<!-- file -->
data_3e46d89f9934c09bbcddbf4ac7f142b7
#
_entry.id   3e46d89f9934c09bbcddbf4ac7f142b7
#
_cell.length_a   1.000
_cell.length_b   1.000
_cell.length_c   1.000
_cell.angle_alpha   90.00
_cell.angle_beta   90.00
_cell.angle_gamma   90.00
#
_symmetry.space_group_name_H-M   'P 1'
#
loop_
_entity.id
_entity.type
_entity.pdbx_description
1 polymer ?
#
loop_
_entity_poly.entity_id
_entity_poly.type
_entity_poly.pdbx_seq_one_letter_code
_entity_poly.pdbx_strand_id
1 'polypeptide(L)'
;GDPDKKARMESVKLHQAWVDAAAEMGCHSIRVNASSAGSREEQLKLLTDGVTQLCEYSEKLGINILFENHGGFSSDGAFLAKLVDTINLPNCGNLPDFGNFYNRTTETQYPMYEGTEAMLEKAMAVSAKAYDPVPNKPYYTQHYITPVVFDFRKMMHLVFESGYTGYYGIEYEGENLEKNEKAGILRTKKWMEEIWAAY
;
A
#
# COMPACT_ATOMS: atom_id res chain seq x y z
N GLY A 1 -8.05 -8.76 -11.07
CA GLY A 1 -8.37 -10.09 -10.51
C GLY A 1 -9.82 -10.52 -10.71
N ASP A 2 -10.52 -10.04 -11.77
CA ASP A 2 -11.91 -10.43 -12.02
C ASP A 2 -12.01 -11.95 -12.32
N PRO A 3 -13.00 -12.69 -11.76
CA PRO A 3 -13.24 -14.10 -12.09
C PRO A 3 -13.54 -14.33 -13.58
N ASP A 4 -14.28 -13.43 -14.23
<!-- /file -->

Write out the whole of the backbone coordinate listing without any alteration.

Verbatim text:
data_3e46d89f9934c09bbcddbf4ac7f142b7
#
_entry.id   3e46d89f9934c09bbcddbf4ac7f142b7
#
_cell.length_a   1.000
_cell.length_b   1.000
_cell.length_c   1.000
_cell.angle_alpha   90.00
_cell.angle_beta   90.00
_cell.angle_gamma   90.00
#
_symmetry.space_group_name_H-M   'P 1'
#
loop_
_entity.id
_entity.type
_entity.pdbx_description
1 polymer ?
#
loop_
_entity_poly.entity_id
_entity_poly.type
_entity_poly.pdbx_seq_one_letter_code
_entity_poly.pdbx_strand_id
1 'polypeptide(L)'
;GDPDKKARMESVKLHQAWVDAAAEMGCHSIRVNASSAGSREEQLKLLTDGVTQLCEYSEKLGINILFENHGGFSSDGAFLAKLVDTINLPNCGNLPDFGNFYNRTTETQYPMYEGTEAMLEKAMAVSAKAYDPVPNKPYYTQHYITPVVFDFRKMMHLVFESGYTGYYGIEYEGENLEKNEKAGILRTKKWMEEIWAAY
;
A
#
# COMPACT_ATOMS: atom_id res chain seq x y z
N GLY A 1 -8.05 -8.76 -11.07
CA GLY A 1 -8.37 -10.09 -10.51
C GLY A 1 -9.82 -10.52 -10.71
N ASP A 2 -10.52 -10.04 -11.77
CA ASP A 2 -11.91 -10.43 -12.02
C ASP A 2 -12.01 -11.95 -12.32
N PRO A 3 -13.00 -12.69 -11.76
CA PRO A 3 -13.24 -14.10 -12.09
C PRO A 3 -13.54 -14.33 -13.58
N ASP A 4 -14.28 -13.43 -14.23